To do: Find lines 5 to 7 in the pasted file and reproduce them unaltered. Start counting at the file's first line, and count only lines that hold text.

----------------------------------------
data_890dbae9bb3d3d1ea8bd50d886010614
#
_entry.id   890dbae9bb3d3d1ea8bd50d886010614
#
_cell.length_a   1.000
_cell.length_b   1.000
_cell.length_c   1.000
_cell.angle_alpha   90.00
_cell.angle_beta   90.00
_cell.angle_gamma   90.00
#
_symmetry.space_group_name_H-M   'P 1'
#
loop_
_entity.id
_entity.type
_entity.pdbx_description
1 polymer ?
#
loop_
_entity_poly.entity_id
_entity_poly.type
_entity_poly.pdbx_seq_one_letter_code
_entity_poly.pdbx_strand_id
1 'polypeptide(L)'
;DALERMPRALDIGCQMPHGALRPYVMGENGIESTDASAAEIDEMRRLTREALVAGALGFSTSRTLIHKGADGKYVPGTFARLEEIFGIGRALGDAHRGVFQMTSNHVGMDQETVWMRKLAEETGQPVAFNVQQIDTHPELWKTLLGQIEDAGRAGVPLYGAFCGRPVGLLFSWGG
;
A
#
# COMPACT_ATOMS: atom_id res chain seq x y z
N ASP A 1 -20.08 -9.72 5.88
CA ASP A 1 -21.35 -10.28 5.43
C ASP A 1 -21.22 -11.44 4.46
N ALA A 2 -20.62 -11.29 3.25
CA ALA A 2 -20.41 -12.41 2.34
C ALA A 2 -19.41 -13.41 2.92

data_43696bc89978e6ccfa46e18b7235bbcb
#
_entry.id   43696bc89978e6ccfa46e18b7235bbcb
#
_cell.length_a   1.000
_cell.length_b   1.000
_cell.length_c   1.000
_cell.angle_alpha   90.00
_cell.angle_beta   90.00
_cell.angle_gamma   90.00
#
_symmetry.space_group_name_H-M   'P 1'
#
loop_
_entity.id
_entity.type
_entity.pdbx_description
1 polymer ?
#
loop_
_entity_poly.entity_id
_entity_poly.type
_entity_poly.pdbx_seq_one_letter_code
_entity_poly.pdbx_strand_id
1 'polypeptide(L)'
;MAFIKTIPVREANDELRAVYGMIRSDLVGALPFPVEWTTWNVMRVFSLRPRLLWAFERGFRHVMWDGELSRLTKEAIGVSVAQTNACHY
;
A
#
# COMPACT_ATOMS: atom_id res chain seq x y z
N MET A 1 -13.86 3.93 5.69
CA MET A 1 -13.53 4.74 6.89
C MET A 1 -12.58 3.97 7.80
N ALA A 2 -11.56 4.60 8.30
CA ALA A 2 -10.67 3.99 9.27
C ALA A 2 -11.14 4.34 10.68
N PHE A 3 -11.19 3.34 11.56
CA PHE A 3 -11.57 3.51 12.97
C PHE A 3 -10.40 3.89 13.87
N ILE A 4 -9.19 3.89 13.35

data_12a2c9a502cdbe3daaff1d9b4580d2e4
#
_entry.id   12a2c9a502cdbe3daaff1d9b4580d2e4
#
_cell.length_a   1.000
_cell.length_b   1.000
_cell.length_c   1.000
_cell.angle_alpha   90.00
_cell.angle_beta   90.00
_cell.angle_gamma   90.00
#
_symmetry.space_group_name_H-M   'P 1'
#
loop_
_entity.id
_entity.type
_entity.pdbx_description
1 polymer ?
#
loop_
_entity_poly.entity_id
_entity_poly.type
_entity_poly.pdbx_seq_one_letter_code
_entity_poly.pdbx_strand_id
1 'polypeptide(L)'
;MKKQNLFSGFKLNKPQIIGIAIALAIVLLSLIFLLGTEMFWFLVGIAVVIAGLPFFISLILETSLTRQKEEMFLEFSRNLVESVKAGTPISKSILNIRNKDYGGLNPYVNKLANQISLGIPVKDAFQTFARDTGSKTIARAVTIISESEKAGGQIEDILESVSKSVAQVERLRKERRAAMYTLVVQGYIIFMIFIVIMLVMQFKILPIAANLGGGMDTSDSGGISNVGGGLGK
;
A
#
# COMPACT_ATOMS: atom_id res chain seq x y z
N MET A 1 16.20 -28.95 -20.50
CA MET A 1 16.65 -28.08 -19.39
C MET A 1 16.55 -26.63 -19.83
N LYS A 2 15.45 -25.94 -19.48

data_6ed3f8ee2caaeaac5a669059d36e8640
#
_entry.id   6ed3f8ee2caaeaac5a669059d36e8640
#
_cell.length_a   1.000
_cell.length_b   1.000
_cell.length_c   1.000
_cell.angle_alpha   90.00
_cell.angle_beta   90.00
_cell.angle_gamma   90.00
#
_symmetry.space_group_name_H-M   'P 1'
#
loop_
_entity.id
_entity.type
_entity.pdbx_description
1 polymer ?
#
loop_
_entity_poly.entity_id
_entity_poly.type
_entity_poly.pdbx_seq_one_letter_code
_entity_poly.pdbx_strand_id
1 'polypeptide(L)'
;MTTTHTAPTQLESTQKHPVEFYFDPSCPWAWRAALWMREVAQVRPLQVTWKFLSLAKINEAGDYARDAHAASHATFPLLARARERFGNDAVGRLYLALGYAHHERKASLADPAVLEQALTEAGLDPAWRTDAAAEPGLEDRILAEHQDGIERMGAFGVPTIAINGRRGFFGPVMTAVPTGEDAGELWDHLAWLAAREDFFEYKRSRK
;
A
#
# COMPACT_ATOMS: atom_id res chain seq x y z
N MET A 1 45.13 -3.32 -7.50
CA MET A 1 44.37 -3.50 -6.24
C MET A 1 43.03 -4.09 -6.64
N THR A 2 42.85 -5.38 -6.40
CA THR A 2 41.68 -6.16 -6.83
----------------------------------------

_cell.length_a   1.000
_cell.length_b   1.000
_cell.length_c   1.000